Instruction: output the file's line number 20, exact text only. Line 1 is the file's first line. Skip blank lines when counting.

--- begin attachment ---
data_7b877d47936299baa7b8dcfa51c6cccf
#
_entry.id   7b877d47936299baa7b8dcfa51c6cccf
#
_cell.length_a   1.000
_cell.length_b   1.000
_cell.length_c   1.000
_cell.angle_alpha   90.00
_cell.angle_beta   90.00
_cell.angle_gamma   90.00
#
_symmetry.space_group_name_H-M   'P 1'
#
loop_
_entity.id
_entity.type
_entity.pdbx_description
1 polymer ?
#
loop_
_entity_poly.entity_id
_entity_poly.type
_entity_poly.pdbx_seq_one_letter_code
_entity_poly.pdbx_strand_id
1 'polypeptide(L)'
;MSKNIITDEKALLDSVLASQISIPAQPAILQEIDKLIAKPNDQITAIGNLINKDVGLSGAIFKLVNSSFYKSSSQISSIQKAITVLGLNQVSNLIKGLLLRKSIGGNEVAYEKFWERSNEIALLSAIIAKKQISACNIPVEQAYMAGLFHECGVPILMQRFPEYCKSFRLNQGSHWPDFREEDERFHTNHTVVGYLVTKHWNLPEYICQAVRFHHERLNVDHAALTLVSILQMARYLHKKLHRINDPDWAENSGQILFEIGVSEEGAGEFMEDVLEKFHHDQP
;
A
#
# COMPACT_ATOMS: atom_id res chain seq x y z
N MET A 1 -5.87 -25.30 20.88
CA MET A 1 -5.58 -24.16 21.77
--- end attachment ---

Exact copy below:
loop_